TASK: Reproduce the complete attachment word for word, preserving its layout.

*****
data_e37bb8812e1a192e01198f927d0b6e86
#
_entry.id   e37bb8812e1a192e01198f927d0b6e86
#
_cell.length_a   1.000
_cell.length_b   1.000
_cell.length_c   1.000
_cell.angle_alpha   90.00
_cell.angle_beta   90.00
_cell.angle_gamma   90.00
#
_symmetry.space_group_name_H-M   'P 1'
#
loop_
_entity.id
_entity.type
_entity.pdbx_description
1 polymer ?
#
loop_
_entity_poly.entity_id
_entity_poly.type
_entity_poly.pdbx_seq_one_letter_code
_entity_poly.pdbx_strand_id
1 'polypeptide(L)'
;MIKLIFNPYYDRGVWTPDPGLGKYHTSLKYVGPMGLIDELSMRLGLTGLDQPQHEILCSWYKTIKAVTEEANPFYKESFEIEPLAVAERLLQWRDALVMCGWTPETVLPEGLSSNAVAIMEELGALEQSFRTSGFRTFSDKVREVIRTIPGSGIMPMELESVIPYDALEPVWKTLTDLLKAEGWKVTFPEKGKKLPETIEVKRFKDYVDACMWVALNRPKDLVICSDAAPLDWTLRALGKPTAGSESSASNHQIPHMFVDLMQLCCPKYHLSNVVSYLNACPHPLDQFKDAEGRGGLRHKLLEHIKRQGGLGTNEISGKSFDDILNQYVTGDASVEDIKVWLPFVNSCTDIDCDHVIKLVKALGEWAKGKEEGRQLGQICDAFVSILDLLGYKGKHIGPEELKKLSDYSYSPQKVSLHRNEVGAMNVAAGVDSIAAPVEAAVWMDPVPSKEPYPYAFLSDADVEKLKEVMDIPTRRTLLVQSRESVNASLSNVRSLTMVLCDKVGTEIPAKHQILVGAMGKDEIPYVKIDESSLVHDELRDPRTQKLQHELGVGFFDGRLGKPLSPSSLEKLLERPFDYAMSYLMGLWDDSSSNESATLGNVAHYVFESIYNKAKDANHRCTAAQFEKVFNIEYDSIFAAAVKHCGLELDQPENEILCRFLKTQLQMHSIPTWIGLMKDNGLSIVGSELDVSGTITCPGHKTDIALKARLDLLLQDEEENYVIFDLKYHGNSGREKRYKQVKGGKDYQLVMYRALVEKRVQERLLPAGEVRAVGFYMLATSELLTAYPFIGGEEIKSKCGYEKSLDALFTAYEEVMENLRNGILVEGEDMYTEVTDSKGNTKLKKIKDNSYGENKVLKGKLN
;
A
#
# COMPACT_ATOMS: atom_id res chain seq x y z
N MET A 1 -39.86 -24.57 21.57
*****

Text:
data_e37bb8812e1a192e01198f927d0b6e86
#
_entry.id   e37bb8812e1a192e01198f927d0b6e86
#
_cell.length_a   1.000
_cell.length_b   1.000
_cell.length_c   1.000
_cell.angle_alpha   90.00
_cell.angle_beta   90.00
_cell.angle_gamma   90.00
#
_symmetry.space_group_name_H-M   'P 1'
#
loop_
_entity.id
_entity.type
_entity.pdbx_description
1 polymer ?
#
loop_
_entity_poly.entity_id
_entity_poly.type
_entity_poly.pdbx_seq_one_letter_code
_entity_poly.pdbx_strand_id
1 'polypeptide(L)'
;MIKLIFNPYYDRGVWTPDPGLGKYHTSLKYVGPMGLIDELSMRLGLTGLDQPQHEILCSWYKTIKAVTEEANPFYKESFEIEPLAVAERLLQWRDALVMCGWTPETVLPEGLSSNAVAIMEELGALEQSFRTSGFRTFSDKVREVIRTIPGSGIMPMELESVIPYDALEPVWKTLTDLLKAEGWKVTFPEKGKKLPETIEVKRFKDYVDACMWVALNRPKDLVICSDAAPLDWTLRALGKPTAGSESSASNHQIPHMFVDLMQLCCPKYHLSNVVSYLNACPHPLDQFKDAEGRGGLRHKLLEHIKRQGGLGTNEISGKSFDDILNQYVTGDASVEDIKVWLPFVNSCTDIDCDHVIKLVKALGEWAKGKEEGRQLGQICDAFVSILDLLGYKGKHIGPEELKKLSDYSYSPQKVSLHRNEVGAMNVAAGVDSIAAPVEAAVWMDPVPSKEPYPYAFLSDADVEKLKEVMDIPTRRTLLVQSRESVNASLSNVRSLTMVLCDKVGTEIPAKHQILVGAMGKDEIPYVKIDESSLVHDELRDPRTQKLQHELGVGFFDGRLGKPLSPSSLEKLLERPFDYAMSYLMGLWDDSSSNESATLGNVAHYVFESIYNKAKDANHRCTAAQFEKVFNIEYDSIFAAAVKHCGLELDQPENEILCRFLKTQLQMHSIPTWIGLMKDNGLSIVGSELDVSGTITCPGHKTDIALKARLDLLLQDEEENYVIFDLKYHGNSGREKRYKQVKGGKDYQLVMYRALVEKRVQERLLPAGEVRAVGFYMLATSELLTAYPFIGGEEIKSKCGYEKSLDALFTAYEEVMENLRNGILVEGEDMYTEVTDSKGNTKLKKIKDNSYGENKVLKGKLN
;
A
#
# COMPACT_ATOMS: atom_id res chain seq x y z
N MET A 1 -39.86 -24.57 21.57